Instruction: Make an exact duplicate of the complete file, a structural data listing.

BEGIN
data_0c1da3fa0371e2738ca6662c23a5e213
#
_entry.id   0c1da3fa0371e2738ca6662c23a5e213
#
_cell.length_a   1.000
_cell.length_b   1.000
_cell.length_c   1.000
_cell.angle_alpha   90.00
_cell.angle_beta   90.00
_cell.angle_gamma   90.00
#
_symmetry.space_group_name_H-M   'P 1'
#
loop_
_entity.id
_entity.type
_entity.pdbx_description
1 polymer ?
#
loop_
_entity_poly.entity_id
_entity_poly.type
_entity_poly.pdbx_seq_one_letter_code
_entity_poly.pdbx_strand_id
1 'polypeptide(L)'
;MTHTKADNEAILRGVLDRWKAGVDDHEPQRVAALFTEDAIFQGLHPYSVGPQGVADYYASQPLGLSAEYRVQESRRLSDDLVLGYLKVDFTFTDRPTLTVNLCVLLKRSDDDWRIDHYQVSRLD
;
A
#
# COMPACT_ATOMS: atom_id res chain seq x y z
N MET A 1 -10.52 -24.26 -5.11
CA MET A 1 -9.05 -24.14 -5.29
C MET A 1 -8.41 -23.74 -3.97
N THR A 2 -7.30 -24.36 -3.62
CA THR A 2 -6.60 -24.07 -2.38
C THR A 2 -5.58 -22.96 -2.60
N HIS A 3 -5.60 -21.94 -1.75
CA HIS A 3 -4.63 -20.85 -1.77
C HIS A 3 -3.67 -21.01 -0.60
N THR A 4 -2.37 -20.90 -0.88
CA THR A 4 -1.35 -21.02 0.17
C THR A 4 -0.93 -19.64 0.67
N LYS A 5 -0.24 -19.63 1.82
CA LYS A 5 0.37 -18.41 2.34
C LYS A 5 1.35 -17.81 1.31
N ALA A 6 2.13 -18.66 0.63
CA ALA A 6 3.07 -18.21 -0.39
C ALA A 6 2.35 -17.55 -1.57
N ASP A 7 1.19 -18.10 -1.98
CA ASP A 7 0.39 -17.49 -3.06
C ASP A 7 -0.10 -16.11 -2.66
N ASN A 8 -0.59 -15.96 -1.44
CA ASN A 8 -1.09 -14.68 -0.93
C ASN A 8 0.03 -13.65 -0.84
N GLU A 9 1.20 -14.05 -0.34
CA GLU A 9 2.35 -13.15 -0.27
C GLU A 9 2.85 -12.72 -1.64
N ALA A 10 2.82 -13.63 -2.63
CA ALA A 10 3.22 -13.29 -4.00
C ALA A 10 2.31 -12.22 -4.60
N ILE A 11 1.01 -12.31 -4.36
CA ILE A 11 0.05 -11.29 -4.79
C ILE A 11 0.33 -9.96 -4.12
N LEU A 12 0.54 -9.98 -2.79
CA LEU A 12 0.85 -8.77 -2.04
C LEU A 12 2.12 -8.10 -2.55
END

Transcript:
data_0c1da3fa0371e2738ca6662c23a5e213
#
_entry.id   0c1da3fa0371e2738ca6662c23a5e213
#
_cell.length_a   1.000
_cell.length_b   1.000
_cell.length_c   1.000
_cell.angle_alpha   90.00
_cell.angle_beta   90.00
_cell.angle_gamma   90.00
#
_symmetry.space_group_name_H-M   'P 1'
#
loop_
_entity.id
_entity.type
_entity.pdbx_description
1 polymer ?
#
loop_
_entity_poly.entity_id
_entity_poly.type
_entity_poly.pdbx_seq_one_letter_code
_entity_poly.pdbx_strand_id
1 'polypeptide(L)'
;MTHTKADNEAILRGVLDRWKAGVDDHEPQRVAALFTEDAIFQGLHPYSVGPQGVADYYASQPLGLSAEYRVQESRRLSDDLVLGYLKVDFTFTDRPTLTVNLCVLLKRSDDDWRIDHYQVSRLD
;
A
#
# COMPACT_ATOMS: atom_id res chain seq x y z
N MET A 1 -10.52 -24.26 -5.11
CA MET A 1 -9.05 -24.14 -5.29
C MET A 1 -8.41 -23.74 -3.97
N THR A 2 -7.30 -24.36 -3.62
CA THR A 2 -6.60 -24.07 -2.38
C THR A 2 -5.58 -22.96 -2.60
N HIS A 3 -5.60 -21.94 -1.75
CA HIS A 3 -4.63 -20.85 -1.77
C HIS A 3 -3.67 -21.01 -0.60
N THR A 4 -2.37 -20.90 -0.88
CA THR A 4 -1.35 -21.02 0.17
C THR A 4 -0.93 -19.64 0.67
N LYS A 5 -0.24 -19.63 1.82
CA LYS A 5 0.37 -18.41 2.34
C LYS A 5 1.35 -17.81 1.31
N ALA A 6 2.13 -18.66 0.63
CA ALA A 6 3.07 -18.21 -0.39
C ALA A 6 2.35 -17.55 -1.57
N ASP A 7 1.19 -18.10 -1.98
CA ASP A 7 0.39 -17.49 -3.06
C ASP A 7 -0.10 -16.11 -2.66
N ASN A 8 -0.59 -15.96 -1.44
CA ASN A 8 -1.09 -14.68 -0.93
C ASN A 8 0.03 -13.65 -0.84
N GLU A 9 1.20 -14.05 -0.34
CA GLU A 9 2.35 -13.15 -0.27
C GLU A 9 2.85 -12.72 -1.64
N ALA A 10 2.82 -13.63 -2.63
CA ALA A 10 3.22 -13.29 -4.00
C ALA A 10 2.31 -12.22 -4.60
N ILE A 11 1.01 -12.31 -4.36
CA ILE A 11 0.05 -11.29 -4.79
C ILE A 11 0.33 -9.96 -4.12
N LEU A 12 0.54 -9.98 -2.79
CA LEU A 12 0.85 -8.77 -2.04
C LEU A 12 2.12 -8.10 -2.55